Introduction

In recent years, attention has been drawn to the increasing fraudulent use of the VAT exemption on importation. The VAT exemption on importation is provided for by the VAT Directive[1] which stipulates in Article 143(d) that an exemption from VAT on importation is applicable when this importation is followed by an intra-Community supply or transfer of the imported goods to a taxable person in another Member State. Fraudsters in the EU have been using the VAT-exemption in order to commit EU cross-border fraud which is known as “VAT missing trader intra-Community fraud” (“MTIC fraud”).  

In order to combat the rise of the fiscal fraud inside the internal market, the European Commission (“EC”) adopted on 1 December 2008 a Communication presenting a short term action plan, comprising three categories of future legislative measures to prevent or detect VAT fraud (in particular MTIC fraud) and to recover taxes. A first category aims at preventing potential fraudsters from abusing the VAT system, a second one aims at enhancing the tools for the detection of VAT fraud, and a third category aims at improving the possibilities for the collection of tax lost as a result of fraud and the punishment of fraudsters.

Acting within the framework of the first category, the EC also adopted on 1 December 2008 a proposal, containing two measures, amending the current VAT Directive. The first aims to prevent MTIC fraud. The second measures encompass a provision for the possibility of EU Member States to make the supplier of goods, who is not established on their territory, jointly and severally liable for the VAT due on the intra-Community acquisition of these goods by his missing customer when certain obligations have not been fulfilled. The proposed measures are further discussed below.

Proposed anti-MTIC fraud measure

The proposed anti-MTIC fraud measure specifies additional conditions that should apply for a certain exemption upon importation provided for in Article 143(d) of the VAT Directive. The VAT exemption shall apply only if at the time of importation the importer has clearly indicated to the competent authorities of the EU Member State of importation all the following information:

  1. his VAT identification number or the VAT identification number of his fiscal representative in the EU Member State of importation;
  2. the VAT identification number of the customer to whom the goods are supplied in another EU Member State, or his own VAT identification number in the EU Member State of arrival of the goods when the goods are subject to a transfer from the EU Member State of importation in accordance with the conditions laid down in Article 138(2)(c) of the VAT Directive;
  3. proof that the imported goods will be transported or dispatched from the EU Member State of importation to another EU Member State.  

Therefore, the importer has to prove that the above mentioned conditions are fulfilled in order to benefit from the import-VAT exemption for intra Community supplies.

At this stage, the proposal still needs to be adopted by the EU Council which is expected to do this before the end of this year. Accordingly, the EU Member States will have to adopt these measures into national legislation by 31 December 2009 at the latest.

Joint and several liability

The other measure proposed by the EC is to create a joint and several liability of the supplier for VAT loss created in intra-Community transactions by his “missing” customer in another EU Member State. This occurs if the supplier did not submit or submitted late his recapitulative statement or submitted a recapitulative statement not containing all the information to his intra-Community supply. This leads to the fact that the EU Member State where the intra-Community acquisition is located is not informed that goods arrived on its territory which implicitly contributes to VAT-loss.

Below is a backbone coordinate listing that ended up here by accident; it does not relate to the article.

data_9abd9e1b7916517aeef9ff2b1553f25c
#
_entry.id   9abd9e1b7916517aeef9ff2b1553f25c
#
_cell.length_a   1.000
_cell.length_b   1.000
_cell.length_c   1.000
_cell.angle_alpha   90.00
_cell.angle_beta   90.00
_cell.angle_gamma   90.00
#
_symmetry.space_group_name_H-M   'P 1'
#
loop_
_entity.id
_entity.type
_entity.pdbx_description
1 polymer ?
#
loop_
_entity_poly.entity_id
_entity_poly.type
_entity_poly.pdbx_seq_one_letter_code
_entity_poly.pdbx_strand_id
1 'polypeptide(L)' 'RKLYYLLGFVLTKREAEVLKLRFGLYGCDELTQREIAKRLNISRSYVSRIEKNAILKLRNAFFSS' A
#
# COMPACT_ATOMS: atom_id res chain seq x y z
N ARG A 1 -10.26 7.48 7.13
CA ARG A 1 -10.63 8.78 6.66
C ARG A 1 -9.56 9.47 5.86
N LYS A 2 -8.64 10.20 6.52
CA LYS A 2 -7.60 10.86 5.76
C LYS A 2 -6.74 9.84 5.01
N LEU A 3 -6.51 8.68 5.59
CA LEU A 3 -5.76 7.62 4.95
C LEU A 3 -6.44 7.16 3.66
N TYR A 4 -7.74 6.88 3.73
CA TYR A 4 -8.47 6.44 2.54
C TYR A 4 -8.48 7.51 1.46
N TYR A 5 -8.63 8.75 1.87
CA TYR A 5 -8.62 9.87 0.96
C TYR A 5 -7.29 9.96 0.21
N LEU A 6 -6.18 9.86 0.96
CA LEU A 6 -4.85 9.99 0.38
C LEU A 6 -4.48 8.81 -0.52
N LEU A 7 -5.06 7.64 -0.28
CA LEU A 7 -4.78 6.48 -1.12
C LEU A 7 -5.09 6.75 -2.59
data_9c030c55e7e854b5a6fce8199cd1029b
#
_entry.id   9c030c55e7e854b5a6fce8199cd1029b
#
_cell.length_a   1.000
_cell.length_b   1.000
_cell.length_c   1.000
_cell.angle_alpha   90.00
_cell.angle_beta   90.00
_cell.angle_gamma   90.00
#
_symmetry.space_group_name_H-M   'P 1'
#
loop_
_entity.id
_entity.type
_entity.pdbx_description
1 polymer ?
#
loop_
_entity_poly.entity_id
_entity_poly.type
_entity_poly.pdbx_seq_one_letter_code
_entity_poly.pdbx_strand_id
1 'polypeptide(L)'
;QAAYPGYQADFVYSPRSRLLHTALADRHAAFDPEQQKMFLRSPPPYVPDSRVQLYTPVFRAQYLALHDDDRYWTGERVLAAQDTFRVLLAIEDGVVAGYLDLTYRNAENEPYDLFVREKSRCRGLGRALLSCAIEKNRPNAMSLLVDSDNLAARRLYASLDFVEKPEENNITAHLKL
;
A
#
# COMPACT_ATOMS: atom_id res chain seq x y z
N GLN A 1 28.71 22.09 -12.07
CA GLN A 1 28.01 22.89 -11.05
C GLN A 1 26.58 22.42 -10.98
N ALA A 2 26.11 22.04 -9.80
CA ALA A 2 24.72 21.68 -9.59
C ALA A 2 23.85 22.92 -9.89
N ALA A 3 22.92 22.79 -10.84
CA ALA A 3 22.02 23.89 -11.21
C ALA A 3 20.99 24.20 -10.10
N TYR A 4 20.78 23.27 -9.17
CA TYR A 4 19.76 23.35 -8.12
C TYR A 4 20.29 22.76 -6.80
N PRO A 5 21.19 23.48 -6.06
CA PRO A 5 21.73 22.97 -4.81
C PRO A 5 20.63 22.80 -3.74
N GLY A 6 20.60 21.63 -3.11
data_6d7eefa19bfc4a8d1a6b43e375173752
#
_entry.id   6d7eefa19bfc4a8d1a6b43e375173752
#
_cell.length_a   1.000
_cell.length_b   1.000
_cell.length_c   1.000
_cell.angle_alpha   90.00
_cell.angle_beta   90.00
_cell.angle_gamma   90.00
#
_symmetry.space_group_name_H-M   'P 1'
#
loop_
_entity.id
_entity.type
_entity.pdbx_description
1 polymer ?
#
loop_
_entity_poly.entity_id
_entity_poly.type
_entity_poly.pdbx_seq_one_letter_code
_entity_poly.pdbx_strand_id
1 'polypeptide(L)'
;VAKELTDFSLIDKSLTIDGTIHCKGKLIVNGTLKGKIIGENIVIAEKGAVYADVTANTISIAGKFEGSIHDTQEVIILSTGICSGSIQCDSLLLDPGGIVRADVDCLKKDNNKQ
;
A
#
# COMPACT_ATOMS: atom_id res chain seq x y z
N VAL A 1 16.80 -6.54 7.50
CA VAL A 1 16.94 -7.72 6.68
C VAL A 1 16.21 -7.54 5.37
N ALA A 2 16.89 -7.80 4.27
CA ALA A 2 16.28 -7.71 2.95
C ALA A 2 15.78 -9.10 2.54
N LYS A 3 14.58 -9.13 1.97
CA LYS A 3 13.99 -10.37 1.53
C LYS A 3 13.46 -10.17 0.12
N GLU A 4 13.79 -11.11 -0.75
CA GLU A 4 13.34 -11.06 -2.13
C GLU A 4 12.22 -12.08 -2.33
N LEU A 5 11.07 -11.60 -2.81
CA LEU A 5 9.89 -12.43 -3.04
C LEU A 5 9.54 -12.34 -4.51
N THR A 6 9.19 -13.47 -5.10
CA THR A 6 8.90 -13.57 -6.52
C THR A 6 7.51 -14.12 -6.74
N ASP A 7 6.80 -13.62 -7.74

The proposed measure modifies the current Article 205 of the VAT Directive providing the EU Member States with an additional legal base which allows them to recover VAT loss from non-established traders. This means that the use by EU Member States of the joint and several liability rule is no longer limited to domestic transactions but extended to intra-Community transactions.

However, the supplier will only risk being held jointly and severally liable insofar as the acquirer has not submitted his VAT return to the intra-Community acquisition. In addition, the proposed measure foresees that the supplier can refute the presumption of liability by duly justifying his shortcoming to the competent tax authorities.

Conclusion

The additional three conditions proposed by the anti-MTIC fraud measure are only inserted to assist the EU Member States in adopting a harmonised approach to control the practical application of the VAT exemption. The information the importer has to submit is not different to the information that is already currently comprised in the VAT exemption due upon importation. The importer must simply show that the import is followed by an exempt intra-Community supply or transfer of the goods to another EU Member State and he must declare this in his recapitulative statement. The actual success of these conditions will eventually rely on the quickness of the EU Member States to put the conditions into practice in an effective manner.

On the other hand, the proposed modification of Article 205 of the VAT Directive is to increase the supplier’s obligation to report his intra-Community transactions considering that he can be held jointly and severally liable for VAT loss occurred in the EU Member State. This means that the EU Member State can take action if the relevant information regarding the intra-Community transaction is missing. Therefore, Article 205 of the VAT Directive will empower EU Member States to use the joint and several liability rule to intra-Community transactions in relation to the supplier.